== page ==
When it came time to replace Calvin Crosby as executive director of the California Independent Booksellers Alliance following his decision to become co-owner of the King’s English Bookshop in Salt Lake City, the board decided to name co-executive directors, appointing Ann Seaton, CALIBA’s former director of operations, and Kristin Rasmussen, general manager of {pages} a bookstore in Manhattan Beach, Calif., to the posts.

The two women come from different parts of the state. Seaton, who began at CALIBA August 1, was with the association for six years. Before CALIBA formed, she served as administrator and director of operations for the Northern California Independent Booksellers Association and is a resident of San Jose. Rasmussen, who joined CALIBA on August 23, was general manager of [pages} in 2017 and previously served as schools program coordinator for Books Inc.; she lives outside of Los Angeles.

At the time of the appointments, Melinda Powers of Bookshop Santa Cruz and CALIBA board president, said, “Given the magnitude of California, its influential economy and its concentration of excellent independent bookstores, we recognize the need for dynamic, visionary, and responsive leadership, and believe our members will be best served by the collaborative power of Ann and Kristin as we expand beyond this past year of global shutdown and explore the true opportunity in a California Independent Booksellers Alliance.”

One of the benefits of having two executive directors is that each of them understands the unique culture of their own part of the state. “California is a very large and diverse state,” Rasmussen says, “and each part has its own personality. That said, the California narrative also unites us. There is a pride of place and people who are proud to call it home.”

Both Rasmussen and Seaton note that one of the challenges of leading CALIBA, which has about 250 member stores, will be the continual geographic education of New York publishers who remain unfamiliar with the state’s curious geography. “For example,” Seaton says, “we have two South Bays. There is one near San Francisco and another in Los Angeles. We also have to make it clear that if you have an author read one night in San Jose, you can have them read again in Berkeley, and it won’t be the same audience.”

Rasmussen adds, “It also applies to Los Angeles, where you can have someone read in Manhattan Beach and Pasadena, and there will be no overlap.”

At the time of our conversation via Zoom in late August, Seaton was just finishing work on the holiday catalog, and the pair were prepping for two October in-person events, dubbed Discovery Lab 2021, which are taking place during the annual fall regional. The first will be Sunday, October 24, at Books Inc., in San Francisco, and the second will be Thursday, October 28, at Vroman’s in Pasadena. Each event will feature presentations by six authors, who will each have five minutes to talk about their book. ARCs will be on offer, and there will be snacks and opportunities to network. “We kept hearing that booksellers really wanted to get together and see each other again,” Seaton says. “So we tried to find a pared-down, more casual way to make that happen. It will be very much a mix-and-mingle party atmosphere.”

Asked about priorities, Rasmussen says that giving more emphasis to diversity is one obvious emphasis, but not entirely in the conventional sense. Before he left CALIBA, Crosby was integral in creating the Mosaic Community for BIPOC booksellers (see “BIPOC Bookstores Form Community” on p. 48), and diversity, equity, and inclusion issues remain high on the agenda. In addition, both directors acknowledge that online sales bolstered revenue for many member booksellers during retail lockdowns and they plan to continue supporting those efforts, primarily through enhanced education and communication.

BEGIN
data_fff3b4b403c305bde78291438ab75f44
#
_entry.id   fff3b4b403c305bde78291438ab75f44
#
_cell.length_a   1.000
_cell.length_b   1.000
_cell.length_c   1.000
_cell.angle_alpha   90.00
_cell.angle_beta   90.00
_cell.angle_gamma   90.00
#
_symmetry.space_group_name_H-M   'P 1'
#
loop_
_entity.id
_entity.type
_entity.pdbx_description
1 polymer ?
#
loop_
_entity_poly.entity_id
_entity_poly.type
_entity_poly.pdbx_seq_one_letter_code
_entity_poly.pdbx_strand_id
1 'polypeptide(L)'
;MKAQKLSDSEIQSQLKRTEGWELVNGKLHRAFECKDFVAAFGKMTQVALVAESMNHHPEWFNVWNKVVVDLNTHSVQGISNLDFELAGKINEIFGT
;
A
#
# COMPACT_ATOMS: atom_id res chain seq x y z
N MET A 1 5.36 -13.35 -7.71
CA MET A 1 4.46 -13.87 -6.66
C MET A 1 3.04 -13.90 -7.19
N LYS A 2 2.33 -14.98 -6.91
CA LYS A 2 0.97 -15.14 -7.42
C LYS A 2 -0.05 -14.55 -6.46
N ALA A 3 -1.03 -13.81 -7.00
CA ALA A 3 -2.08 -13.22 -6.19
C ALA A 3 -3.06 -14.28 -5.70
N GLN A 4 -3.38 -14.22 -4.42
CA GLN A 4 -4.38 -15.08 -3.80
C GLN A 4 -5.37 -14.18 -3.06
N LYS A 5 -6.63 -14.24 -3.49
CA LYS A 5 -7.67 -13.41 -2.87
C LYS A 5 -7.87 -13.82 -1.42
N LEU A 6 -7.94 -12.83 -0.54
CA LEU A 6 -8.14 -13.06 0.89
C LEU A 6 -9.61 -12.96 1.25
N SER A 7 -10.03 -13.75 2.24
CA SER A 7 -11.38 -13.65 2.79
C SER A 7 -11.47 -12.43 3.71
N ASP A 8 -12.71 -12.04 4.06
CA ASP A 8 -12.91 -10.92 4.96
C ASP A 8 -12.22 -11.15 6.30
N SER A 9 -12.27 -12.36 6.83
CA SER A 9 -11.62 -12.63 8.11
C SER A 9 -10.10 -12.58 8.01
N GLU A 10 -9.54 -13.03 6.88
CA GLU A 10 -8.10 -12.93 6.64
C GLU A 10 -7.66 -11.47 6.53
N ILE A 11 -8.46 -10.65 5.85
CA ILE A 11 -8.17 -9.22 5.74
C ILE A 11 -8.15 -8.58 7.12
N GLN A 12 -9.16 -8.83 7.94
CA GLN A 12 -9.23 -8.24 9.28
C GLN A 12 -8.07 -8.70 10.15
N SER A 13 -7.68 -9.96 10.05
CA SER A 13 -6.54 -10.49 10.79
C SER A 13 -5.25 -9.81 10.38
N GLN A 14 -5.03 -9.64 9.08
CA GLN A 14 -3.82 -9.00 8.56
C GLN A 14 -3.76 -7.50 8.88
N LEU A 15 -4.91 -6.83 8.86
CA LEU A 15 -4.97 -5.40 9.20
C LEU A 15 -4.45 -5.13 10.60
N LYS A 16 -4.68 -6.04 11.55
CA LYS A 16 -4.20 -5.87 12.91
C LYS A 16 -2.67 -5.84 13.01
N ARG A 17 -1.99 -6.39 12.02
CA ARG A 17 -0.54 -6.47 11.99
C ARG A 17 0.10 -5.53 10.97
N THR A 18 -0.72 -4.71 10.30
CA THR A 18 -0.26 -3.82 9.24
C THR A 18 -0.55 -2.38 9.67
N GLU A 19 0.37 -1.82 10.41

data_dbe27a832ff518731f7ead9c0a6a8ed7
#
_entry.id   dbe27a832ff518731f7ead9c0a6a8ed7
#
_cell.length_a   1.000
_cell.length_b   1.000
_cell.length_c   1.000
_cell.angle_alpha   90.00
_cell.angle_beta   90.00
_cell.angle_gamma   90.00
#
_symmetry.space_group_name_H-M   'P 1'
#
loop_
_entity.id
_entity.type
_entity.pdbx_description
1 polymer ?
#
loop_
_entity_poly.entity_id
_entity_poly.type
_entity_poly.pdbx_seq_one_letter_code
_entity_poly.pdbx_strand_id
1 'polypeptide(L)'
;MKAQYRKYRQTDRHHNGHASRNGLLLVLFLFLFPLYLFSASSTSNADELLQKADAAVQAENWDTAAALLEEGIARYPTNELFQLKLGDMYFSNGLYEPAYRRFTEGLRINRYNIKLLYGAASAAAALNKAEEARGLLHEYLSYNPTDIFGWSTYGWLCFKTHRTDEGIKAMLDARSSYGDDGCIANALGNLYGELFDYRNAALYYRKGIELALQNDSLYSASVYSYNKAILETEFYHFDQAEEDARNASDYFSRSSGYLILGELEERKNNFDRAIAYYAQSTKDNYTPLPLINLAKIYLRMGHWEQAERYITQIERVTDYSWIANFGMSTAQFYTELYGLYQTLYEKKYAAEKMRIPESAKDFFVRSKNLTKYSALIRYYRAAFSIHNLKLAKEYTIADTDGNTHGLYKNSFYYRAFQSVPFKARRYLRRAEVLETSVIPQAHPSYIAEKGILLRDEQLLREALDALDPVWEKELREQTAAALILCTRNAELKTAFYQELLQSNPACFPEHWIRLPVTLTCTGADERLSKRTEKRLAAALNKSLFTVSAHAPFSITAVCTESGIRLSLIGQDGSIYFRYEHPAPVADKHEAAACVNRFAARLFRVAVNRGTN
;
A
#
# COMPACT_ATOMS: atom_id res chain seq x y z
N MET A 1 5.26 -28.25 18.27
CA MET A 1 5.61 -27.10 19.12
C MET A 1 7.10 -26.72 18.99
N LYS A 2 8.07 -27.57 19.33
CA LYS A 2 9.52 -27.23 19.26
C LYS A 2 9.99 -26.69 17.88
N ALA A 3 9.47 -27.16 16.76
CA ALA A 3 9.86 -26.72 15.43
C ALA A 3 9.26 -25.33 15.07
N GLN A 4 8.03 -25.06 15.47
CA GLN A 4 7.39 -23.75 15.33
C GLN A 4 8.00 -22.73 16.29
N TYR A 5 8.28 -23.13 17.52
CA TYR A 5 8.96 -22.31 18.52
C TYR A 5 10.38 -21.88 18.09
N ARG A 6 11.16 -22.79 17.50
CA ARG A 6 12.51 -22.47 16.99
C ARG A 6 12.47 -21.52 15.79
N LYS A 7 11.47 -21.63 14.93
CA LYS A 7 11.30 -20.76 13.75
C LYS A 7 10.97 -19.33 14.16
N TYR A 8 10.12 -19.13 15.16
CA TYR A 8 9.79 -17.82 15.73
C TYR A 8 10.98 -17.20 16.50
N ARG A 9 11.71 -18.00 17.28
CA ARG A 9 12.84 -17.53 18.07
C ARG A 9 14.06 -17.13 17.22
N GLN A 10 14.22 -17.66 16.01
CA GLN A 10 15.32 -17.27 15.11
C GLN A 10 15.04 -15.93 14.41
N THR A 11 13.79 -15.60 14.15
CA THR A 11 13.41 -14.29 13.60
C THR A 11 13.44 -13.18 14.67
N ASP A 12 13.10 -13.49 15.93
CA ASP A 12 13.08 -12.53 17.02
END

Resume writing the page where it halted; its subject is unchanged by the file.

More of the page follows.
Growth of the association is also a priority, and CALIBA aims to offer more support to online-only, or pop-up booksellers, which have become much more commonplace. “It has been really interesting that we saw more stores open in the past year than we saw close,” Seaton says. “There has been a lot of excitement around opening stores and a lot of different models.”

Much credit for the survival of indies, the codirectors believe, goes to the growing importance consumers have put on shopping locally. “One of the best things that I’ve seen come out of this long nightmare that we have endured for the past year and a half is that, finally, the shop local message has really hit home with our communities,” Seaton says.

Rasmussen adds, “I think when people actually saw the stores in their communities shut down during the worst part of the pandemic for weeks and months, they realized how valuable an asset these stores were to their communities, what they did for local authors and schools and other community groups, how they are safe havens in their communities.”

“Before the stores were shuttered, maybe they just didn’t get the message. But they do now,” Rasmussen says. “I think they saw that we booksellers could do things they never imagined we could do: online sales, curbside pickup, or deliveries on bikes. We could get them books quickly and do it with good humor, grace, and a little flair. And that we went the extra mile for our customers is something they really appreciated.” The result was an outpouring of love for bookstores across the state that continues to this day. “It is,” Rasmussen says, “something we are all thrilled to see.”

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